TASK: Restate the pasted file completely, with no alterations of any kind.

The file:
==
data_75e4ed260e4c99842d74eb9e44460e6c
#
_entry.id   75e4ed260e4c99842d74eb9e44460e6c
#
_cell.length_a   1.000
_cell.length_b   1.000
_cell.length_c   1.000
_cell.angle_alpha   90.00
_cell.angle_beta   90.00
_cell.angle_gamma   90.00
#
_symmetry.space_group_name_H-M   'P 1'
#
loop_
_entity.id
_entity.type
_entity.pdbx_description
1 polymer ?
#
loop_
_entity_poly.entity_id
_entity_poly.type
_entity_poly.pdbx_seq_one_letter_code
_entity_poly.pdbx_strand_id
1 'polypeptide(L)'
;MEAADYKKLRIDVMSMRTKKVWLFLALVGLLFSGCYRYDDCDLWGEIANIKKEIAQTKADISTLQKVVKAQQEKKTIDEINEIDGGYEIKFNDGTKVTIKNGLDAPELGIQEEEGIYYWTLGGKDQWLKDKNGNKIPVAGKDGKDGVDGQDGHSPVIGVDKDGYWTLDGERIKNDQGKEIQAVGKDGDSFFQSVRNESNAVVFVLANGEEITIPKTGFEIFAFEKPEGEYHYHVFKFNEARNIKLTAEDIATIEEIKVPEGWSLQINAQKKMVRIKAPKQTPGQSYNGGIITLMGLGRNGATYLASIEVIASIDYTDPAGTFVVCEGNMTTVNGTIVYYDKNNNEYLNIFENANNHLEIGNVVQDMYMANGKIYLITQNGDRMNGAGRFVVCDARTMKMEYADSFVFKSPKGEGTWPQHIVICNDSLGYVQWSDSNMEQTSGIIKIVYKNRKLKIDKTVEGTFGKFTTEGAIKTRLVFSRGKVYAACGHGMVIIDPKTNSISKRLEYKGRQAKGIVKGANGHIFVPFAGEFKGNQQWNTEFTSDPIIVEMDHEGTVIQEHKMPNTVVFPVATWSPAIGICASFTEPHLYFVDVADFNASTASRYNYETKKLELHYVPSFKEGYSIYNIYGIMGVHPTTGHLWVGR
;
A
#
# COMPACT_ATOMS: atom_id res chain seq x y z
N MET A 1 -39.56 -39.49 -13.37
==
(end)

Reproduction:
data_75e4ed260e4c99842d74eb9e44460e6c
#
_entry.id   75e4ed260e4c99842d74eb9e44460e6c
#
_cell.length_a   1.000
_cell.length_b   1.000
_cell.length_c   1.000
_cell.angle_alpha   90.00
_cell.angle_beta   90.00
_cell.angle_gamma   90.00
#
_symmetry.space_group_name_H-M   'P 1'
#
loop_
_entity.id
_entity.type
_entity.pdbx_description
1 polymer ?
#
loop_
_entity_poly.entity_id
_entity_poly.type
_entity_poly.pdbx_seq_one_letter_code
_entity_poly.pdbx_strand_id
1 'polypeptide(L)'
;MEAADYKKLRIDVMSMRTKKVWLFLALVGLLFSGCYRYDDCDLWGEIANIKKEIAQTKADISTLQKVVKAQQEKKTIDEINEIDGGYEIKFNDGTKVTIKNGLDAPELGIQEEEGIYYWTLGGKDQWLKDKNGNKIPVAGKDGKDGVDGQDGHSPVIGVDKDGYWTLDGERIKNDQGKEIQAVGKDGDSFFQSVRNESNAVVFVLANGEEITIPKTGFEIFAFEKPEGEYHYHVFKFNEARNIKLTAEDIATIEEIKVPEGWSLQINAQKKMVRIKAPKQTPGQSYNGGIITLMGLGRNGATYLASIEVIASIDYTDPAGTFVVCEGNMTTVNGTIVYYDKNNNEYLNIFENANNHLEIGNVVQDMYMANGKIYLITQNGDRMNGAGRFVVCDARTMKMEYADSFVFKSPKGEGTWPQHIVICNDSLGYVQWSDSNMEQTSGIIKIVYKNRKLKIDKTVEGTFGKFTTEGAIKTRLVFSRGKVYAACGHGMVIIDPKTNSISKRLEYKGRQAKGIVKGANGHIFVPFAGEFKGNQQWNTEFTSDPIIVEMDHEGTVIQEHKMPNTVVFPVATWSPAIGICASFTEPHLYFVDVADFNASTASRYNYETKKLELHYVPSFKEGYSIYNIYGIMGVHPTTGHLWVGR
;
A
#
# COMPACT_ATOMS: atom_id res chain seq x y z
N MET A 1 -39.56 -39.49 -13.37